In a case with implications for more than twenty Tribes in the Pacific Northwest, the issue of Native American fishing rights and boundaries in the Pacific Ocean has been brought before the federal District Court for the Western District of Washington.
In an earlier proceeding, the Court determined that the Makah, Quileute, and Quinault nations had usual and accustomed fishing grounds in the Pacific Ocean. It was determined that the Makah’s usual and accustomed fishing grounds “included the waters of the Strait of Juan de Fuca . . . extending out into the ocean to an area known as Swiftsure and then south along the Pacific coast to an area intermediate to Ozette village and the Quileute Reservation,” as well as certain rivers and lakes. The Court determined that Quileute usual and accustomed grounds included certain rivers, lakes and streams and “the adjacent tidewater and saltwater areas”, and that the Quinault utilized “ocean fisheries” in “the waters adjacent to its territory.” See 384 F. Supp. at 374 (FF 120).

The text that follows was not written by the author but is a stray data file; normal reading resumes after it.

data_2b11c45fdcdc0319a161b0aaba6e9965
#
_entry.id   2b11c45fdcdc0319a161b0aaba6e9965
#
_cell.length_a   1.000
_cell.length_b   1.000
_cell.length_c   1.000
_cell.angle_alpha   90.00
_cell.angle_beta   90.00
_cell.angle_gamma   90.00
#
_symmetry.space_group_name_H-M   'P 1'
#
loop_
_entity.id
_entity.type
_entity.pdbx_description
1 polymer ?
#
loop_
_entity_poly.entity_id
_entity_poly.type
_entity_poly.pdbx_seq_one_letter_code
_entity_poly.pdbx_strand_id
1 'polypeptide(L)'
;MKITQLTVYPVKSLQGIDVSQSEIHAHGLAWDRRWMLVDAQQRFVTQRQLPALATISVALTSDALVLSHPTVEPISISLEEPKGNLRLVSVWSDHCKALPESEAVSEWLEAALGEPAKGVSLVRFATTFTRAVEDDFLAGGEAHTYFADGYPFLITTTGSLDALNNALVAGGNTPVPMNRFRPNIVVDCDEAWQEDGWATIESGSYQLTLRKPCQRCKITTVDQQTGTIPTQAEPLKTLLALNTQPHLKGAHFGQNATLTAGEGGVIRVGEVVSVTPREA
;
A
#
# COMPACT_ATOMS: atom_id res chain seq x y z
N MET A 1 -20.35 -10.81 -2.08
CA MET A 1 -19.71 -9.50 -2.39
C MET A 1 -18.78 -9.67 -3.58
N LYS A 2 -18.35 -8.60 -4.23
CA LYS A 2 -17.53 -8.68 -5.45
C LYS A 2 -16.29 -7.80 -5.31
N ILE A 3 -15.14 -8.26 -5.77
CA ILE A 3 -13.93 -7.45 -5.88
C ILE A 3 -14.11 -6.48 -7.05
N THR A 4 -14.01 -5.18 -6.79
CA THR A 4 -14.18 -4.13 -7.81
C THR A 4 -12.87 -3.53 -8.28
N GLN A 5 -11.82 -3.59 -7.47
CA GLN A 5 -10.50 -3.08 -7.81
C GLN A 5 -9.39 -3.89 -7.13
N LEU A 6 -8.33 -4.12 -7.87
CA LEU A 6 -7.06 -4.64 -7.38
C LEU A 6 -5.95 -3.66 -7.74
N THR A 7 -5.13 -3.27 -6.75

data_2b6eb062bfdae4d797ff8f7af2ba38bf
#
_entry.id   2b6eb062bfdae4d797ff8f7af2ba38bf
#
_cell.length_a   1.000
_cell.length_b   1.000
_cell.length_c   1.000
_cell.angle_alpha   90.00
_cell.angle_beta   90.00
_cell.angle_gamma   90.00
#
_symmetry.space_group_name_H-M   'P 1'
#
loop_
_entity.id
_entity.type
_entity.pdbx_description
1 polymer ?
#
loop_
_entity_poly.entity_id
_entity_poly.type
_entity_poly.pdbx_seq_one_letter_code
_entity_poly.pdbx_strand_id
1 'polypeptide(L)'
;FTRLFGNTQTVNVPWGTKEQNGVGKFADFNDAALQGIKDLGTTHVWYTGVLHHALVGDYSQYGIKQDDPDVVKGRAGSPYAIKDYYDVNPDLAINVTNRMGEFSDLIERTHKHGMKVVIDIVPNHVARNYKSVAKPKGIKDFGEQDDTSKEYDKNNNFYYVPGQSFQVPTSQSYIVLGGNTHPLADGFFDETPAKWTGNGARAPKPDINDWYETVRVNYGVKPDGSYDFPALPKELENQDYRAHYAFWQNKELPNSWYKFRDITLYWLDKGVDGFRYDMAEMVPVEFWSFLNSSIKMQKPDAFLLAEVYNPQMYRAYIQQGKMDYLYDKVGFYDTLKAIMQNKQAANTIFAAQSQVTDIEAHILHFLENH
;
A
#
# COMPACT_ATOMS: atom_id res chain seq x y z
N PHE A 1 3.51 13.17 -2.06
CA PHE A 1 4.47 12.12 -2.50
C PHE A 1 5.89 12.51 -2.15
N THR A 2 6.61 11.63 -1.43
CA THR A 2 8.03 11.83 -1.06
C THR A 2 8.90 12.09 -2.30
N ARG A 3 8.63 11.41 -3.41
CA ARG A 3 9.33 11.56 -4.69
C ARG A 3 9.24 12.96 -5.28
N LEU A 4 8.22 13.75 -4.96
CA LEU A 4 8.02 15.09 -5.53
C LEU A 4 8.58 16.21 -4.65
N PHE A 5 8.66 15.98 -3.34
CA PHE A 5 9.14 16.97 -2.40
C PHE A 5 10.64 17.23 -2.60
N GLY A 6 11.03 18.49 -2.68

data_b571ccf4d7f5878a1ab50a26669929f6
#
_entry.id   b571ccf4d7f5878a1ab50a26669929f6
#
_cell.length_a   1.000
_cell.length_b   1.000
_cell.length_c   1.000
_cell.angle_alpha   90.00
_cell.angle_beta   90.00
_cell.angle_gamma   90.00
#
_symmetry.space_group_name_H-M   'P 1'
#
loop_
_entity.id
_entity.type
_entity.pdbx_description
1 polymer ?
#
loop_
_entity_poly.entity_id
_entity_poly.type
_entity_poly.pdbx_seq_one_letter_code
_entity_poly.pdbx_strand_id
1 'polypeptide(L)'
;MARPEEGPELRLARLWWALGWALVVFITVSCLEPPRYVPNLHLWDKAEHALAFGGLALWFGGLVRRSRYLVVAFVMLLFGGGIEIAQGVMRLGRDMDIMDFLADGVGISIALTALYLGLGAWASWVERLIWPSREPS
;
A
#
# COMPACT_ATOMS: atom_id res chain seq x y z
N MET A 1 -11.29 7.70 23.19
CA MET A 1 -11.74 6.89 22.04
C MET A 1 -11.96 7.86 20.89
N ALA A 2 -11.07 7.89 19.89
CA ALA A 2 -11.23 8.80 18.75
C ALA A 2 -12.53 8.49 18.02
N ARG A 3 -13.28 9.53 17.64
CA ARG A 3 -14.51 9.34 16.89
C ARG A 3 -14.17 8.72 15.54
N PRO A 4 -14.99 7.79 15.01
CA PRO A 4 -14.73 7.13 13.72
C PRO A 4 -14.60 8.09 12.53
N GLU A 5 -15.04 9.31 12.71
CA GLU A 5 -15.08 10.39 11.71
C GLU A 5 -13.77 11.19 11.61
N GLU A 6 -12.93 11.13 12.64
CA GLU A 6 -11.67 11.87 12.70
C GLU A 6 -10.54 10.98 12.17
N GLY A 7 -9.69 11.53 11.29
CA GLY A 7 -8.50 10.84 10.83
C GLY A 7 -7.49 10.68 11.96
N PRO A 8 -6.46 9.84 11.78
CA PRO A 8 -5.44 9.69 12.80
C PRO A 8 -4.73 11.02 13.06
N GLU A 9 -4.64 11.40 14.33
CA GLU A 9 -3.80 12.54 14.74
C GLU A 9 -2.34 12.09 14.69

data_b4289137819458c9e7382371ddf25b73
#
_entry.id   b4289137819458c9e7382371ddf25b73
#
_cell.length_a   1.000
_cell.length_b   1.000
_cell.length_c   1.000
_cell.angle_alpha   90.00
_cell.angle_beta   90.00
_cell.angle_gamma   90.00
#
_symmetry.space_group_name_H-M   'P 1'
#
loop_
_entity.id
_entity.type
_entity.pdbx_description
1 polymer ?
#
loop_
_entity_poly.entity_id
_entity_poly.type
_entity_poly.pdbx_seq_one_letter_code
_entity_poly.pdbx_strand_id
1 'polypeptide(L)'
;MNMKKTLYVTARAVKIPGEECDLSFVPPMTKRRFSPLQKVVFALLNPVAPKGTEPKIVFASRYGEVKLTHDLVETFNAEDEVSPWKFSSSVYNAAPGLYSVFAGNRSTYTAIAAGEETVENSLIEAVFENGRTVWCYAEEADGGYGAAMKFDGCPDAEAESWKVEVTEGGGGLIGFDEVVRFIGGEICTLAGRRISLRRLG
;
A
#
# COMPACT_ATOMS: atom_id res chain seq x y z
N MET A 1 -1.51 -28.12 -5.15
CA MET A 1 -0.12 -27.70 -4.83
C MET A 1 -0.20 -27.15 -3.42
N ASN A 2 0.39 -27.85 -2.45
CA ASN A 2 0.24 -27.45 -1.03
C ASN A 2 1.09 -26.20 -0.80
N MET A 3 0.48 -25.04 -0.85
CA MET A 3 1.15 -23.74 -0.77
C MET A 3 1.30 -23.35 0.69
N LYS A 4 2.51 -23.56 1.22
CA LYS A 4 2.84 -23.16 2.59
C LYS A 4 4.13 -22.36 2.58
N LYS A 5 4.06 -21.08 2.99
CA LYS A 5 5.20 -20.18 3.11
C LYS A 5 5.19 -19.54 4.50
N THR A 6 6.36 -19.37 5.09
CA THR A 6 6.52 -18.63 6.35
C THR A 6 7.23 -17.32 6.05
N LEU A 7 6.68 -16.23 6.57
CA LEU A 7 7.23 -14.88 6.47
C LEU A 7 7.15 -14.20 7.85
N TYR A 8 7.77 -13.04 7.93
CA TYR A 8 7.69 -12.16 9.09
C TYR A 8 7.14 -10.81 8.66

However, the Court did not define the precise boundaries of the nations’ “usual and accustomed fishing grounds” in the Pacific Ocean, and the Court’s decision was limited to waters within the jurisdiction of the State of Washington and within three miles of shore. The question of precise ocean boundaries for the nations’ respective fishing rights remains unresolved. The Request for Determination filed by the Makah Tribe alleges:
On the basis of the information Makah assembled in response to the threat posed by Quileute’s and Quinault’s intent to participate in the Pacific whiting fishery in the manner described above, it appears that Quileute and Quinault have authorized and currently are conducting fisheries for salmon, halibut and black cod outside of their actual usual and accustomed fishing areas. Although Makah, Quileute and Quinault have been able to resolve disputes over these fisheries in the past, the Quileute and Quinault fisheries for these species compete directly with Makah fisheries for the same species.
It is interesting to note that the nations had previously worked out such issues through direct negotiation, but now have placed the power over their respective jurisdictions and economic rights in the hands of a federal judge.